City hospital reaches out with Merrimack center
The staff lounge and conference room used to be a walk-in freezer. The area where the pediatric exam rooms, offices and reception desk are situated were once the back end of the kitchen.
On Saturday, during an open house at the new Merrimack Medical Center located in what for years was Newick’s seafood restaurant on Daniel Webster Highway – visitors, including many who had patronized the popular local restaurant – were dumbfounded by the transformation.
The medical center is part of Southern New Hampshire Medical Center. It is also part of a shift in the way the Nashua-based health-care organization delivers services.
Instead of centralizing everything from well-patient visits to X-rays, laboratory work and procedures, the hospital in recent years has extended itself, moving into communities across the region that it has long served from downtown Nashua. The idea is to provide the proverbial “one-stop shopping” for health-care needs under one roof.
“I love it. It’s a blessing for the patients because before they had to go to Nashua or Manchester,” said Angela Dichard, a receptionist and medical assistant at the center who was part of the welcoming committee Saturday.
The open house began at 10 a.m. and ran until 2 p.m., providing guests with tours, freebies such as water bottles and hand sanitizer, as well as child safety-seat checks, blood pressure screenings and Wii Fit fitness demonstrations of an interactive video program that allows a user to build strength, endurance and cardiovascularcapacity and to improve balance.
Traffic into the parking lot and through the building was steady during the four-hour event. And there was a party-like atmosphere everywhere, from the lobby to the rehabilitation center, where guests lined up to try the Wii Fit program.
“They did a fabulous job,” said Philip Jacobson, an unemployed analytical chemist who was touring the rehabilitation center with his wife, Paula, and their 13-year-old daughter, Molly.
Because he has been out of work for nine months, the Merrimack resident said, he’s worried about being able to afford health care for himself and his wife. His daughter has qualified for New Hampshire Healthy Kids, he said.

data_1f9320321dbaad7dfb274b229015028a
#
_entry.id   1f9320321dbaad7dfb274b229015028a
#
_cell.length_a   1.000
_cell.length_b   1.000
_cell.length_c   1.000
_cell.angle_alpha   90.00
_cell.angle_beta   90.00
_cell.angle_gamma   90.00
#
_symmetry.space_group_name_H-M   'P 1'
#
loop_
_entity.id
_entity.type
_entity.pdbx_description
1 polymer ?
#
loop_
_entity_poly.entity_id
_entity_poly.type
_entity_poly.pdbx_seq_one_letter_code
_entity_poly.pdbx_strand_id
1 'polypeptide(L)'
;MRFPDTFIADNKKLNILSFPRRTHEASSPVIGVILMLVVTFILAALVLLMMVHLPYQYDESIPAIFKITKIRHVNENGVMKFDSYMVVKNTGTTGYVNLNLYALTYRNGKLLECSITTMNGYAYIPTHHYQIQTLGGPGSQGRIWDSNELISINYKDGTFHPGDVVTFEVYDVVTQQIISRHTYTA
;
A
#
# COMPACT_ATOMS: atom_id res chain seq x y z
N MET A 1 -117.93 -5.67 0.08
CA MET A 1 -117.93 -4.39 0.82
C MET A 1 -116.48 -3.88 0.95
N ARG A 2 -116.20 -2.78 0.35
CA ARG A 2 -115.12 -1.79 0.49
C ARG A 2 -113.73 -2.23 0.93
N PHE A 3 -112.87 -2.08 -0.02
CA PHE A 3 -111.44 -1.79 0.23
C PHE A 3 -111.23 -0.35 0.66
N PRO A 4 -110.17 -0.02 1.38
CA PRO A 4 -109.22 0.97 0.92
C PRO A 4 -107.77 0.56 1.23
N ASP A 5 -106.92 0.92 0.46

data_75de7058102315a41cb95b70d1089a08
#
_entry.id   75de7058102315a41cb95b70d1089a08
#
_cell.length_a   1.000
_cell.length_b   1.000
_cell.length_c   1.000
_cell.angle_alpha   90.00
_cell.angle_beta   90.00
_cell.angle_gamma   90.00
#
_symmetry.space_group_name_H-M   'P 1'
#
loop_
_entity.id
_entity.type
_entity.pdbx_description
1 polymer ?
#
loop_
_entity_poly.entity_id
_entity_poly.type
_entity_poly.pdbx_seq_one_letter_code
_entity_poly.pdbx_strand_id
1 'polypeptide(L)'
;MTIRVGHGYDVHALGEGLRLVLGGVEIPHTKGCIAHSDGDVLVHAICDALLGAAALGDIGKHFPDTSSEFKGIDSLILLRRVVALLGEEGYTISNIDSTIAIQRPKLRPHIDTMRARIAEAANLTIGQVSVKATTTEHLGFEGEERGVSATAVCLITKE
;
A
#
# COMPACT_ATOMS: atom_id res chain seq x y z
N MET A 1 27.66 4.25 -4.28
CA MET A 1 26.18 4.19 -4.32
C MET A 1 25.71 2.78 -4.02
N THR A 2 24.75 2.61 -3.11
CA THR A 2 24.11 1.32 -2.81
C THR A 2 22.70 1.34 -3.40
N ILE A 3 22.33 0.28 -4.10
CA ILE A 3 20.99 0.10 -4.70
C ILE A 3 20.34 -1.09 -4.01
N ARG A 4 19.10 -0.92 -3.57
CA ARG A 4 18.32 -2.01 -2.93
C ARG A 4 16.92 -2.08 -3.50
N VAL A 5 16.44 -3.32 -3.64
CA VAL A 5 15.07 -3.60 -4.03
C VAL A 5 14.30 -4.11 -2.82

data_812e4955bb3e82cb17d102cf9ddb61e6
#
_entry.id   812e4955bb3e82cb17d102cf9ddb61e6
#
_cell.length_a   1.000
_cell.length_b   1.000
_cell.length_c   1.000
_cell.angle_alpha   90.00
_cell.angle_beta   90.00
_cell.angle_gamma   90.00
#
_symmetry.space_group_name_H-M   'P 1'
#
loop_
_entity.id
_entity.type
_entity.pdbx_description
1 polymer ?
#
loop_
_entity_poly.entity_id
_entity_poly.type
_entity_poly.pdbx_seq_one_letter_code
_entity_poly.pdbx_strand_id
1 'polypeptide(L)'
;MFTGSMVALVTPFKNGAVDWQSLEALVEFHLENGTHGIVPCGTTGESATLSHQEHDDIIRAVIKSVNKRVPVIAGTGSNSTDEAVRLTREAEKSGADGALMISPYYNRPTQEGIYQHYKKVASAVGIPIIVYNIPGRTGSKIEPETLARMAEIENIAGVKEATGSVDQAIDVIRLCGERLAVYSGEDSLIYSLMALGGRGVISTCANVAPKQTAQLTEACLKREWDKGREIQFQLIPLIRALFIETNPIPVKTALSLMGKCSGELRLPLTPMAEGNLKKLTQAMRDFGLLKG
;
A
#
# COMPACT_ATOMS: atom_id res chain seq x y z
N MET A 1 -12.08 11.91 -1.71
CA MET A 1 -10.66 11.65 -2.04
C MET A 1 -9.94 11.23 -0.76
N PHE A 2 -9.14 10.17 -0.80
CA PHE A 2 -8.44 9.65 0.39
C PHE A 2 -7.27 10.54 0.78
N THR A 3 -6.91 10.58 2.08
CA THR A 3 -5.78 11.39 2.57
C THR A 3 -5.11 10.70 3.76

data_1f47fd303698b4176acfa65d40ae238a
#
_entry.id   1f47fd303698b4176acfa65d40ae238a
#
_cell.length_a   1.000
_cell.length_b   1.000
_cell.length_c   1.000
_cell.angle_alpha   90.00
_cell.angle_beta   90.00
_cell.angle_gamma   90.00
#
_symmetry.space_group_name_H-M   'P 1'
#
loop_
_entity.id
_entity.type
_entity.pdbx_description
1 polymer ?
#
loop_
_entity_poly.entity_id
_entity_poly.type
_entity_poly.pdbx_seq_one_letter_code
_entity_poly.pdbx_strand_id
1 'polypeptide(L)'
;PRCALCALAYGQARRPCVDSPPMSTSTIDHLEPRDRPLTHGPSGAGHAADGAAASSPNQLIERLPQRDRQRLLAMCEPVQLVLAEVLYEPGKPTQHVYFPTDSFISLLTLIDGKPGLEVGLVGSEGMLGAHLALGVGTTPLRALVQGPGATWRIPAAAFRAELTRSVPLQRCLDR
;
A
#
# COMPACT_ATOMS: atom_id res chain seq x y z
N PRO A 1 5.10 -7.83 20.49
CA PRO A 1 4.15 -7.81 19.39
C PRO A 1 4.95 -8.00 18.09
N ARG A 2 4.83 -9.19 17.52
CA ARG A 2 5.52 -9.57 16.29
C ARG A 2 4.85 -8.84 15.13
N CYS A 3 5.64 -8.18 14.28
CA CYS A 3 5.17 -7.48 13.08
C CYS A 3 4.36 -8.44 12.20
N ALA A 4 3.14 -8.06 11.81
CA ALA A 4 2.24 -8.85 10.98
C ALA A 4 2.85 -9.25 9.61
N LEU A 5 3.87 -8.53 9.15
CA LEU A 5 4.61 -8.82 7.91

Scott Cote, associate vice president for facilities and emergency preparedness at Southern New Hampshire Medical Center, said that when officials were exploring locations for future community sites, they identified the section of Merrimack near the Bedford town line as “a service area that had unmet needs.”
“It’s pretty obvious from the number of people we’ve had signing up for patient care and from how quickly this has taken off,” Cote said.
The Merrimack Medical Center is one of several community-based centers the Nashua-based hospital has opened in recent years.
The aim of the Merrimack center, which includes physician practices, laboratories, radiology, physical and occupational therapy, and rehabilitative services, is to provide medical care that’s located close to where patients live. That means serving town residents, as well as those living in nearby Bedford and Manchester. In a year or two, after a loop road is built, the facility is expected to draw patients from Litchfield and beyond.
“The building was ideal for us,” Cote said.
Cote said the hospital had been looking in Merrimack for about two years for a place to build a community medical center when the Newick’s space became available.
Indeed, the former restaurant was an almost perfect match.
For one thing, the space lent itself to retrofitting, which was less expensive than building a facility from scratch, Cote said.
For another, based on demographics, it was clear that the location would meet a large and growing demand for health-care services in the area.
Patients aren’t the only ones likely to benefit from the opening of the new medical facility, Cote continued.
Between 20 and 25 jobs were created when the center opened, including those for doctors, nurses, reception staff, medical assistants, and laboratory and radiology technicians.
“We’ve been averaging 40 to 50 new patients a month,” Cote observed, adding that new patients are coming from Merrimack, Bedford, Nashua and Manchester.
The new medical center opened with six doctors, four family-practice physicians and two pediatricians.
In the coming weeks, that number is likely to grow as a specialist wing opens, bringing in a dermatologist, an obstetrics and gynecology physician, an endocrinologist and a behavioral health clinician, Cote said.
Until the specialty practices grow, he added, the specialists will rotate among the community sites affiliated with Southern New Hampshire Medical Center.